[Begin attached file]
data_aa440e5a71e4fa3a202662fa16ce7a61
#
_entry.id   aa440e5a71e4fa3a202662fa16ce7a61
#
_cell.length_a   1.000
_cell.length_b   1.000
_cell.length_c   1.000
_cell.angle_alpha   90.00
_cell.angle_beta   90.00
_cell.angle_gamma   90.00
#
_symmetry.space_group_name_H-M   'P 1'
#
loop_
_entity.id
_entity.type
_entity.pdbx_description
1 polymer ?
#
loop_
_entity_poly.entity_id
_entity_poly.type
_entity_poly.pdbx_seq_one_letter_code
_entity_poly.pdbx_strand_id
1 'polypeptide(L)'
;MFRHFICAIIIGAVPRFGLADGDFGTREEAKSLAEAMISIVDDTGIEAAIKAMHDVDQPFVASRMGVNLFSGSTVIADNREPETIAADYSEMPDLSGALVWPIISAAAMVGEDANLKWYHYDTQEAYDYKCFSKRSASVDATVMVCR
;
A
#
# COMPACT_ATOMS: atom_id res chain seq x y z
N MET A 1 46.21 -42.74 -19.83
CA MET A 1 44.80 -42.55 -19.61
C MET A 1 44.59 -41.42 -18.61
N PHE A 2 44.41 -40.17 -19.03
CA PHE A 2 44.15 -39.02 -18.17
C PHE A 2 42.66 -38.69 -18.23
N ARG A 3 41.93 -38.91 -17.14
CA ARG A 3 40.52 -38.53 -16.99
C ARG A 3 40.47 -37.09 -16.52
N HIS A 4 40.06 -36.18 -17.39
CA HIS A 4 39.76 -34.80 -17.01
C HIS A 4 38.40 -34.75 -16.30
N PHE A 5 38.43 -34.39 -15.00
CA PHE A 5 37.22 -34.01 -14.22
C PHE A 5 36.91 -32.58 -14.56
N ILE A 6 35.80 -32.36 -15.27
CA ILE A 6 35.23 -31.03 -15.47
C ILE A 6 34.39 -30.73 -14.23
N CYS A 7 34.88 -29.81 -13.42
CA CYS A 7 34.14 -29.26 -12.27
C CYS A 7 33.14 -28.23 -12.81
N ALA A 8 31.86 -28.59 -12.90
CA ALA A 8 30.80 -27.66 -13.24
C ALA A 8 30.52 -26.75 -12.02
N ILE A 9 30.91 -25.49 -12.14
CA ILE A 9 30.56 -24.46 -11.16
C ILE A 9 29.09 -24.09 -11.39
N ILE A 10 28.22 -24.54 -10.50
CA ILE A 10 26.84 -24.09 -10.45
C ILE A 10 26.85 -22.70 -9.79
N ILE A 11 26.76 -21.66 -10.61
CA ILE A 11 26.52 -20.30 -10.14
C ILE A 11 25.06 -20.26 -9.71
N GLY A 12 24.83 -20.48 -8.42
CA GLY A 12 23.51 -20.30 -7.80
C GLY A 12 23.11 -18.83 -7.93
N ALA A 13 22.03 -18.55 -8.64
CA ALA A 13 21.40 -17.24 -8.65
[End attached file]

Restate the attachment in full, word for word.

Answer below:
data_aa440e5a71e4fa3a202662fa16ce7a61
#
_entry.id   aa440e5a71e4fa3a202662fa16ce7a61
#
_cell.length_a   1.000
_cell.length_b   1.000
_cell.length_c   1.000
_cell.angle_alpha   90.00
_cell.angle_beta   90.00
_cell.angle_gamma   90.00
#
_symmetry.space_group_name_H-M   'P 1'
#
loop_
_entity.id
_entity.type
_entity.pdbx_description
1 polymer ?
#
loop_
_entity_poly.entity_id
_entity_poly.type
_entity_poly.pdbx_seq_one_letter_code
_entity_poly.pdbx_strand_id
1 'polypeptide(L)'
;MFRHFICAIIIGAVPRFGLADGDFGTREEAKSLAEAMISIVDDTGIEAAIKAMHDVDQPFVASRMGVNLFSGSTVIADNREPETIAADYSEMPDLSGALVWPIISAAAMVGEDANLKWYHYDTQEAYDYKCFSKRSASVDATVMVCR
;
A
#
# COMPACT_ATOMS: atom_id res chain seq x y z
N MET A 1 46.21 -42.74 -19.83
CA MET A 1 44.80 -42.55 -19.61
C MET A 1 44.59 -41.42 -18.61
N PHE A 2 44.41 -40.17 -19.03
CA PHE A 2 44.15 -39.02 -18.17
C PHE A 2 42.66 -38.69 -18.23
N ARG A 3 41.93 -38.91 -17.14
CA ARG A 3 40.52 -38.53 -16.99
C ARG A 3 40.47 -37.09 -16.52
N HIS A 4 40.06 -36.18 -17.39
CA HIS A 4 39.76 -34.80 -17.01
C HIS A 4 38.40 -34.75 -16.30
N PHE A 5 38.43 -34.39 -15.00
CA PHE A 5 37.22 -34.01 -14.22
C PHE A 5 36.91 -32.58 -14.56
N ILE A 6 35.80 -32.36 -15.27
CA ILE A 6 35.23 -31.03 -15.47
C ILE A 6 34.39 -30.73 -14.23
N CYS A 7 34.88 -29.81 -13.42
CA CYS A 7 34.14 -29.26 -12.27
C CYS A 7 33.14 -28.23 -12.81
N ALA A 8 31.86 -28.59 -12.90
CA ALA A 8 30.80 -27.66 -13.24
C ALA A 8 30.52 -26.75 -12.02
N ILE A 9 30.91 -25.49 -12.14
CA ILE A 9 30.56 -24.46 -11.16
C ILE A 9 29.09 -24.09 -11.39
N ILE A 10 28.22 -24.54 -10.50
CA ILE A 10 26.84 -24.09 -10.45
C ILE A 10 26.85 -22.70 -9.79
N ILE A 11 26.76 -21.66 -10.61
CA ILE A 11 26.52 -20.30 -10.14
C ILE A 11 25.06 -20.26 -9.71
N GLY A 12 24.83 -20.48 -8.42
CA GLY A 12 23.51 -20.30 -7.80
C GLY A 12 23.11 -18.83 -7.93
N ALA A 13 22.03 -18.55 -8.64
CA ALA A 13 21.40 -17.24 -8.65